måndag 8 februari 2016

Carl-Göran Ekerwald: Nietzsche – liv och tänkesätt

Well, I've started reading some books again after last year being a bit hectic at times. First out to be reviewed here is Carl-Göran Ekerwald's  Nietzsche – liv och tänkesätt ("Nietzsche – life and thinking"), which admittedly wasn't the best start possible.

IMHO, the problem isn't that Ekerwald doesn't know enough about his subject, it's that he can't adapt his style of writing to to writing a biography that's reader-friendly. Instead, he puts way too many interpretations and supposedly clever turns of phrase into his text in a manner that makes this more of a (very much) overlong article for the (somewhat snooty) culture pages of a newspaper. When you write a biography, you should (IMO) concentrate your stylistic skills on getting the facts about the person's life and work readable and understandable the reader, not pushing your own opinions or stylistic quirks onto said reader. Ekerwald doesn't really succeed in creating a compelling, coherent narrative about Nietzsche's life and thoughts that holds together because he constantly interrupts it with small excursions of his own opinions and comments.

So is this a waste of time? Well, no. You do learn quite a bit about Nietzsche, only not as smoothly told as I'd like. Me, I basically a) pity Nietzsche for the painful life he had to endure, both in terms of illnesses and personal (and interpersonal) failures and disappointments; and b) don't think he's entirely blameless for becoming the "Nazi philosopher" even though he wasn't a Nazi philosopher and was more or less co-opted into the movement by his sister skewing his work in that direction after his death.

Why not entirely blameless? Well, I think – and this is an opinion that has evolved while I've been reading and thinking about Nietzsche – that anybody putting forth an opinion, world-view or somesuch has a responsibility for what they're saying. If what they're saying is hateful, racist, anti-democratic etc, well, obviously they're responsible for their hateful opinions and writings. If they're not really writing hateful stuff, but formulating it so obscurely that it can well be interpreted that way, they're responsible for that as well – obviously far less culpable than in the former case, but still responsible for their texts. If confronted with that interpretation of their text and responding "no, that's definitely not what I meant", then that's that, and you can't smear them with that interpretation, but you can still express your wish that they'd written their text more clearly.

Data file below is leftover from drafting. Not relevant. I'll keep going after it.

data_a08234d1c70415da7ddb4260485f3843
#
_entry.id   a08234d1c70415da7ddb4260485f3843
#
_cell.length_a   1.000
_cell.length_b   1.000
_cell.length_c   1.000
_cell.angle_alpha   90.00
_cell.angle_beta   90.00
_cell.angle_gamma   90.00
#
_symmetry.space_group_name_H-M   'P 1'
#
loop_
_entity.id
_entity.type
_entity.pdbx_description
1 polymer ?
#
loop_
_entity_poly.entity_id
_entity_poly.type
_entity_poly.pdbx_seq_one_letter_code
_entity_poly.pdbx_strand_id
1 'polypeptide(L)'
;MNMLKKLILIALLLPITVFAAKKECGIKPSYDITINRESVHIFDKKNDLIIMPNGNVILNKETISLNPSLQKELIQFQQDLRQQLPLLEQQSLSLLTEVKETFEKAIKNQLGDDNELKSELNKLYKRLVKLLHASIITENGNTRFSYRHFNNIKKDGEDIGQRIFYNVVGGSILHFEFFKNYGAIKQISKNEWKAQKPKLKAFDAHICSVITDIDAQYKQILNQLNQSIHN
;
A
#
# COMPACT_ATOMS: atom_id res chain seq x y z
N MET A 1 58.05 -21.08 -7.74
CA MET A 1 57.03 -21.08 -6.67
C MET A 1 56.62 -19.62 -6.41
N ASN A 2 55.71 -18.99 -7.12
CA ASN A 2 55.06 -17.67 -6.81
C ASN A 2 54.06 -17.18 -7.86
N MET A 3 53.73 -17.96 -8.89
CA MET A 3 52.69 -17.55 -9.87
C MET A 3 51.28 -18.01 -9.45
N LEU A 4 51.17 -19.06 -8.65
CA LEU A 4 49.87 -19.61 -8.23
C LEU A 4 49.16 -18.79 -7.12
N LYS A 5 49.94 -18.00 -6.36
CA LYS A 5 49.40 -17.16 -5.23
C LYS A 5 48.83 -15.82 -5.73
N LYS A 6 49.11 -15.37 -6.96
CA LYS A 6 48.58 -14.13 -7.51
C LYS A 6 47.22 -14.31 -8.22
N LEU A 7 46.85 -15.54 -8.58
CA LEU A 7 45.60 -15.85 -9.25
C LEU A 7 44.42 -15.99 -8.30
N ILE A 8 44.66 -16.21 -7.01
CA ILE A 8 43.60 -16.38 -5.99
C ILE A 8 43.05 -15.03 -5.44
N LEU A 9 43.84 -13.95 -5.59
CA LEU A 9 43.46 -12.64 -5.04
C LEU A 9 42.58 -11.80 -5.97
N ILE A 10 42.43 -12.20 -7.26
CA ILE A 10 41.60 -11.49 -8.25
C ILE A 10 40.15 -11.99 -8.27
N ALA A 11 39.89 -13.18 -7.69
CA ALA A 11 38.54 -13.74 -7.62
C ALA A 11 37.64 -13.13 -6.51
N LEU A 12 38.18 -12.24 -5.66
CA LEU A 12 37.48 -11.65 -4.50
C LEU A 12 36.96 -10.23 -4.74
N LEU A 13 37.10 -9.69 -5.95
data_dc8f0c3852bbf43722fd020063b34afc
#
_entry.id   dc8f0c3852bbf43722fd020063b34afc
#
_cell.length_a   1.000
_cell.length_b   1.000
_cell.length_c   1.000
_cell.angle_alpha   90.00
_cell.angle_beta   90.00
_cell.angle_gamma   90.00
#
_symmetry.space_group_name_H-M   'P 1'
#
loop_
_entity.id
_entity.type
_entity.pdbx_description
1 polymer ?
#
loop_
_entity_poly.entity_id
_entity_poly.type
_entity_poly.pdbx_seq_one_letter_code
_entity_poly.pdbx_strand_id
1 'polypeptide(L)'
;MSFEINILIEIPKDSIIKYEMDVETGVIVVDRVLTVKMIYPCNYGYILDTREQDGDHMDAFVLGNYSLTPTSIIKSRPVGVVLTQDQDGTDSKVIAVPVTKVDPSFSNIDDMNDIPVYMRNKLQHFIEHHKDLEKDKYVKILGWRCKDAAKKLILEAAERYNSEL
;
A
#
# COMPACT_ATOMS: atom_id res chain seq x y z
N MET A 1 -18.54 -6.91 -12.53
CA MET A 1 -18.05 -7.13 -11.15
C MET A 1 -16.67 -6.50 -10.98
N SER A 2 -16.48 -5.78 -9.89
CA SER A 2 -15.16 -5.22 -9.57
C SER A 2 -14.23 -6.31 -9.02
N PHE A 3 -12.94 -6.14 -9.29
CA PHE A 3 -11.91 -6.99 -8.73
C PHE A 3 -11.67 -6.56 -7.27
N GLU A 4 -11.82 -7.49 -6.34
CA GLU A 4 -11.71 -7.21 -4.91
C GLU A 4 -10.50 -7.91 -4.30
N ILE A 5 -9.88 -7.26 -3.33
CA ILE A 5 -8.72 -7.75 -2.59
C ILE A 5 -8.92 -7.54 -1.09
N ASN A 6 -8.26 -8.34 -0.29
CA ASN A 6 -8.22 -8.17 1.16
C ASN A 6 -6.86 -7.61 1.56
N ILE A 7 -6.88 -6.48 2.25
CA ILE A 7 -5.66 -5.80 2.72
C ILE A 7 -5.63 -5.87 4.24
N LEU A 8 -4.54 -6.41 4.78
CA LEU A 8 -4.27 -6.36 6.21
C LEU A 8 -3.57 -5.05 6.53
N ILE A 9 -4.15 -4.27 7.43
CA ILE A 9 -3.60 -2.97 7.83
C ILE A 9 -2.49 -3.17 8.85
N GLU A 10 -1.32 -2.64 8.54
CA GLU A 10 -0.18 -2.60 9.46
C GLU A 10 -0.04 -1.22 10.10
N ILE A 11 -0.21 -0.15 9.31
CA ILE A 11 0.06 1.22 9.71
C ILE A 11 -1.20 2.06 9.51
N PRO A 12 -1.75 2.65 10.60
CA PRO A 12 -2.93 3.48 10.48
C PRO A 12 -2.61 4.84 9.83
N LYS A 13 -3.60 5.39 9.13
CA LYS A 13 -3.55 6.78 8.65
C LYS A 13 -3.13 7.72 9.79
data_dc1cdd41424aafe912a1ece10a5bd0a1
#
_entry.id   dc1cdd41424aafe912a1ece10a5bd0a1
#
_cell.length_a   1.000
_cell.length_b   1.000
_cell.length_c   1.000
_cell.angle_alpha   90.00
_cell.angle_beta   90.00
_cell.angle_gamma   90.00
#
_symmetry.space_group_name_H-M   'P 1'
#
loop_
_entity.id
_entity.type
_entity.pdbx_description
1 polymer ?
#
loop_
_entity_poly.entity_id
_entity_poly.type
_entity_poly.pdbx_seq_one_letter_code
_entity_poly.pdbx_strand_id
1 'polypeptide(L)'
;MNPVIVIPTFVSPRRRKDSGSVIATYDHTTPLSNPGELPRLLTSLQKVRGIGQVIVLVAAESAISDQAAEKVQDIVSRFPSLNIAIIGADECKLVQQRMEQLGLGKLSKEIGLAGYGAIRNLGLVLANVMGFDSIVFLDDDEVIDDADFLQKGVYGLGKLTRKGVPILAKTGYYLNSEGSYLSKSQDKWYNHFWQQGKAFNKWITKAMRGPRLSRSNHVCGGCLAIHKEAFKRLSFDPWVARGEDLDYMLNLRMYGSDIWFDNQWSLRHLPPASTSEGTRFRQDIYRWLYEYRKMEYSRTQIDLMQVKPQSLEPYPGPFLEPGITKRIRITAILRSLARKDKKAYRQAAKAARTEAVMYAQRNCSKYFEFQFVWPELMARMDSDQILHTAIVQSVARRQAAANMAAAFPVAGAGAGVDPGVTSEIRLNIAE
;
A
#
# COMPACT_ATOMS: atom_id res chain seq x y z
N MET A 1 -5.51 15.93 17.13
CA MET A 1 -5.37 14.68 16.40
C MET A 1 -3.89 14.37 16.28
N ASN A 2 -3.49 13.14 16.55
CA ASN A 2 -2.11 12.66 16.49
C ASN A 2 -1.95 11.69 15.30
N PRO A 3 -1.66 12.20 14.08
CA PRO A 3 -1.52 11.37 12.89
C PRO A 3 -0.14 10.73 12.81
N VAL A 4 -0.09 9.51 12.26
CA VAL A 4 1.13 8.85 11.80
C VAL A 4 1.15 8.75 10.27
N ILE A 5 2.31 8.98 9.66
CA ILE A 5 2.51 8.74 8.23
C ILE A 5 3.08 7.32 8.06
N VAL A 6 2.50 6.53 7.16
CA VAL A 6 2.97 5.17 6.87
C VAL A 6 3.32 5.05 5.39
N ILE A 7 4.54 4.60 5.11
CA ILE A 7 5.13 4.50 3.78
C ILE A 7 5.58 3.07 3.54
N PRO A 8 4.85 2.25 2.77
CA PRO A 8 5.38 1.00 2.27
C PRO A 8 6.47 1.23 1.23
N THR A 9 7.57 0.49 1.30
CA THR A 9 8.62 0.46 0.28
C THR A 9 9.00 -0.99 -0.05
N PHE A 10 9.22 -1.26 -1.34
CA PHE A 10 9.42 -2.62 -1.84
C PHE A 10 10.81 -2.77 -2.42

(Unless of course you're some abject idiot projecting his or her own fear and anger onto the text to make it out to be something hateful; heaven knows there's plenty of that going around in this polarized political environment.)

Anyway, there are many who write philosophical or political texts that are unnecessarily obscure; whether because they're just not very good at writing or because they think it makes their texts "better" probably varies. The result, however, is the same: the text is left open to interpretation, and different readers can project their own opinions onto it. (As can various critics, literary and political journalists etc, making for great debate fodder – debates that are basically a waste of time that could have been avoided had the author bothered to write more clearly to begin with.)

(Note: I'm trying to be clear with my opinions on this blog, so if I'm being unclear, it's due to bad thinking and/or bad English and writing skills. Just so's you know.)

But to get back to Nietzsche: He loses his father at an early age, grows up a serious little kid, comes to excel at school (except for math) and university, becomes an up-and-coming philologist, a very young professor, befriends Wagner and has a brilliant career ahead of him. But he becomes bored with the details-oriented academic work and becomes a more speculative philosopher instead – when he's not incapacitated by migraines and violent indigestion, of course. Eventually basically retiring from academia due to his health issues and living off a pension, his philosophy meets with limited success. I won't try to describe it here, as I don't consider myself competent enough – and because it's so unsystematic and goes off in so many directions that it would take a lot more time and space than this simple blog post can offer. Instead, I recommend this Wikipedia article as a good starting point or summary.

So, I can't really recommend this book. And I can't really recommend Nietzsche's philosophy, either – as with so many other historical philosophers, if you want to learn more about the subject(s) they're speculating about, read what modern research on the issues says instead. It won't leave you quite as erudite as studying the philosophers would, but it's a heck  of a lot more efficient if you mainly want to learn how the world actually works.